NFU Mutual Smallholding Insurance

Author Topic: A question about fleeces  (Read 10916 times)

jaykay

  • Joined Aug 2012
  • Cumbria/N Yorks border
Re: A question about fleeces
« Reply #15 on: June 04, 2012, 11:32:59 am »
Found this:
" Am I allowed to sell my fleeces to handspinners?
Yes. Under paragraph 70 of the British Wool Marketing Scheme (Approval) Order, any fleece sold directly to a handspinner to be processed by hand, by that spinner, is exempt from the BWMB scheme. This is in addition to the relatively well- known rare breed exemption, under which fleece from the following native breeds can be sold outside the Scheme: Balwen, Boreray, Castlemilk Moorit, Hebridean, Leicester Longwool, Lincoln Longwool, Llanwenog, Manx Loaghtan, Norfolk Horn, North Ronaldsay, Portland, Soay, and Teeswater. It is less widely known that crosses with those breeds are also exempt"


In this leaflet about spinners and fleeces http://www.yarnmaker.co.uk/fleece/FleeceSellweb.pdf



 This is driving me mad, I HATE this new quote and weblink system.
« Last Edit: June 04, 2012, 11:44:53 am by jaykay »
Voss Electric Fence

colliewoman

  • Global Moderator
  • Joined Jul 2011
  • Pilton
  • Caution! May spontaneously talk rabbits!
Re: A question about fleeces
« Reply #16 on: June 05, 2012, 05:19:58 pm »
Has anyone ever gotten into trouble with the WMB over fleeces?
People round here keep telling me I am supposed to sell my fleeces this way. What will they do to you if you say 'NO'.? I can't imagine it is a hanging offence :D
Anyway I tell people I don't shear my sheep (true) and that they shed their fleeces naturally (technically true), and allow them to assume that it is stuck in hedges etc not plucked lovingly and saved for spinning :innocent:
We'll turn the dust to soil,
Turn the rust of hate back into passion.
It's not water into wine
But it's here, and it's happening.
Massive,
but passive.


Bring the peace back

jaykay

  • Joined Aug 2012
  • Cumbria/N Yorks border
Re: A question about fleeces
« Reply #17 on: June 05, 2012, 05:30:00 pm »
Well every year I have faithfully registered with the WMB and each year they have failed to send me my woolsack and then, when I've finally got myself one, they have failed to turn up to collect it, though they collect my (very large) neighbour's sacks, half a mile down the road (the farm is large, not the neighbour  ;))

So I have a hayloft full of Rough Fell fleeces, which now I need to deal with.

This year I have Shetland fleeces. Which I am going to do with as I see fit! Mainly, in fact, I shall spin them myself.

SallyintNorth

  • Joined Feb 2011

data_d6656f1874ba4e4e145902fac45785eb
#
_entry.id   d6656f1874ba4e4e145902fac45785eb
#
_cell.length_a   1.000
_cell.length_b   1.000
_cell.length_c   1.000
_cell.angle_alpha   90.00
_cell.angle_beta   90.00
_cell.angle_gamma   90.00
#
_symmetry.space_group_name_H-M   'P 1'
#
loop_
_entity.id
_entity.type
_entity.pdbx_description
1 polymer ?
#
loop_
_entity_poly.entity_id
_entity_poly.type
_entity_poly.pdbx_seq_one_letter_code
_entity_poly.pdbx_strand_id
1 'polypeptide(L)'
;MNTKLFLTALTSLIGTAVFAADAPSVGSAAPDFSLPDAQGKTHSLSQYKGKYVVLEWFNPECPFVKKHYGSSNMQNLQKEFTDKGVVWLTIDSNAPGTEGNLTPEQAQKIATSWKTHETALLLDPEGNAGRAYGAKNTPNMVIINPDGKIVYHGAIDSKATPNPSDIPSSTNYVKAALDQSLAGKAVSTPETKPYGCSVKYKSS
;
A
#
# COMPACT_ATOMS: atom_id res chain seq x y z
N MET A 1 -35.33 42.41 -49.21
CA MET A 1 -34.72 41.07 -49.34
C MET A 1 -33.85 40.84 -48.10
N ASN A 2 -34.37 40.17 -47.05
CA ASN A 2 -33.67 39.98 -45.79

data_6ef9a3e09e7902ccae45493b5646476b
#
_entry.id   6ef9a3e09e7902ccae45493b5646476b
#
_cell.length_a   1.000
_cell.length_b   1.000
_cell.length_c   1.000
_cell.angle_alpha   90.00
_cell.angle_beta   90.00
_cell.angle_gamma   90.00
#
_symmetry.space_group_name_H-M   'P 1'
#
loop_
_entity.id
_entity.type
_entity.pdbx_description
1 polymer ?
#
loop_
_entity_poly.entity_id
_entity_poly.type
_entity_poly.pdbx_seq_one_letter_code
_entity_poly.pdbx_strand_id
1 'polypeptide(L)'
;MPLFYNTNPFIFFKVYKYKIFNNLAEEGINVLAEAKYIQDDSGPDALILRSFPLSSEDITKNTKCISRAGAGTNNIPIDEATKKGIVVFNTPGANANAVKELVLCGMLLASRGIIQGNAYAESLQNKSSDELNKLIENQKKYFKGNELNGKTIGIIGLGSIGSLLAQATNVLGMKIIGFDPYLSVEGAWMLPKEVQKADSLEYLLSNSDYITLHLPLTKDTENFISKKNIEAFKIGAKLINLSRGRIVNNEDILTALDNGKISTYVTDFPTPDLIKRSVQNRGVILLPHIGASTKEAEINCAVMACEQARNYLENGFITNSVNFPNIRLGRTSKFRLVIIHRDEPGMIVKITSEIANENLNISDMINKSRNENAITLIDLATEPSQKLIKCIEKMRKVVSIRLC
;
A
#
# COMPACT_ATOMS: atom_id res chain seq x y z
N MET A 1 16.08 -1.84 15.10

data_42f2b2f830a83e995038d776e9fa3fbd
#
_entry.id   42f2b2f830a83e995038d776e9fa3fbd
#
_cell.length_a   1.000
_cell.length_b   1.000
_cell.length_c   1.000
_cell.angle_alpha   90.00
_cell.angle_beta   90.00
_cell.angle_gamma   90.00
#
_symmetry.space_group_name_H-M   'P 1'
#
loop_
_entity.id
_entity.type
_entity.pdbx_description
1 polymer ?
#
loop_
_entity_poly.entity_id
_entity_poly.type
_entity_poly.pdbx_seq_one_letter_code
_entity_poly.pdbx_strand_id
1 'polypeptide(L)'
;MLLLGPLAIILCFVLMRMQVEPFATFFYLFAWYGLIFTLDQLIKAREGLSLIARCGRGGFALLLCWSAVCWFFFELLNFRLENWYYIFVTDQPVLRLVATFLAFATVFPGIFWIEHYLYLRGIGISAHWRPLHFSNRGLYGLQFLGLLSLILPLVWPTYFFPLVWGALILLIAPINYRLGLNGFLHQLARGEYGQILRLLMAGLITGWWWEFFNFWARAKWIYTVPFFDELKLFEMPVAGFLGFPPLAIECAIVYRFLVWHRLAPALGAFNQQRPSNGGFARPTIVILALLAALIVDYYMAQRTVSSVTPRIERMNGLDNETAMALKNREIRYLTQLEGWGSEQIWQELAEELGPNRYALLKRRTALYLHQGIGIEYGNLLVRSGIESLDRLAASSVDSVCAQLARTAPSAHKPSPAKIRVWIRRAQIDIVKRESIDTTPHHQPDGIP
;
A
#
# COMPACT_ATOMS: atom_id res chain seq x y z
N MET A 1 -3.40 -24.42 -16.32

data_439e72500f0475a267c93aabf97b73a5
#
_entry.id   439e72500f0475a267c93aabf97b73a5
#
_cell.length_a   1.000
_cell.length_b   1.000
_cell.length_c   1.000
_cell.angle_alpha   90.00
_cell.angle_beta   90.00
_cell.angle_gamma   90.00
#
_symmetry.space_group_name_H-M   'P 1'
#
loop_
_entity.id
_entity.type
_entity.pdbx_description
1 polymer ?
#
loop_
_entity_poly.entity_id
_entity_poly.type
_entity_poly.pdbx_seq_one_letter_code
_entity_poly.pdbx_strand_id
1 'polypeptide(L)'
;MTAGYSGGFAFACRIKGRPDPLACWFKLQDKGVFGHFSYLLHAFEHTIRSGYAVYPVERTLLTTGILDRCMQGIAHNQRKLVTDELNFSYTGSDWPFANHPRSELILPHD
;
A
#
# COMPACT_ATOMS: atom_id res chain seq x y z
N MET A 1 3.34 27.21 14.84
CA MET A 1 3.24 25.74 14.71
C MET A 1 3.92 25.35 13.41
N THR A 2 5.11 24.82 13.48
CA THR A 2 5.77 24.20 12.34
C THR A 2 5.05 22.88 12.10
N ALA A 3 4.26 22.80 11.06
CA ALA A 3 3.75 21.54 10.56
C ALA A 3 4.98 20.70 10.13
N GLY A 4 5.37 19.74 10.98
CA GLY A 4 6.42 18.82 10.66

• Cornwall
  • Rarely short of an opinion but I mean well
Re: A question about fleeces
« Reply #18 on: June 06, 2012, 12:16:25 am »
This year I have Shetland fleeces. Which I am going to do with as I see fit! Mainly, in fact, I shall spin them myself.
:eyelashes: :eyelashes: :eyelashes:   Swapsies???  Or, given I only have 4 CMs and one's busy losing its fleece; swapsie?  :eyelashes:
Don't listen to the money men - they know the price of everything and the value of nothing

Live in a cohousing community with small farm for our own use.  Dairy cow, beef cattle, pigs, sheep for meat and fleece, ducks and hens for eggs, veg and fruit growing

Remy

  • Joined Dec 2011
Re: A question about fleeces
« Reply #19 on: June 06, 2012, 09:46:20 am »
Thanks for all the interesting info; what do you do with fleeces no good for selling - some of mine are quite mucky/fall apart, and are only good for the bin - can they go out with normal refuse or do they have to be disposed of in a certain way?
1 horse, 2 ponies, 4 dogs, 2 Kune Kunes, a variety of sheep

Foobar

  • Joined Mar 2012
  • South Wales
Re: A question about fleeces
« Reply #20 on: June 06, 2012, 02:17:24 pm »
They will compost if you mix them in with your other compost.


Or if you have any poached gateways etc throw them down on there, they will bind the mud together nicely. :)

AllenFrost

  • Joined May 2012
Re: A question about fleeces
« Reply #21 on: June 06, 2012, 05:47:15 pm »
I am getting ready to sell eight fleeces from my Gulf Coast Native Sheep here in the US.  Since this is my first sale I was wondering if I was getting a fair price.  I realize the market may be different here and that you may not be familiar with this US sheep breed, but was wondering what an average price might be for unwashed, skirted fleece.  It is not a fine wool and some are black and some white.  I have been offered $1.50 USD per pound. 

Brucklay

  • Joined Apr 2010
  • Perthshire
    • Brucklay Pygmy Goats
    • Facebook
Re: A question about fleeces
« Reply #22 on: June 06, 2012, 05:58:10 pm »
I think that works out at about £1 english to 2kg of fleece - here I think folk can get up to about £5 per fleece 1kg - 2kg but that would be for good fleeces to spinners so hopefully someone with more knowledge will come along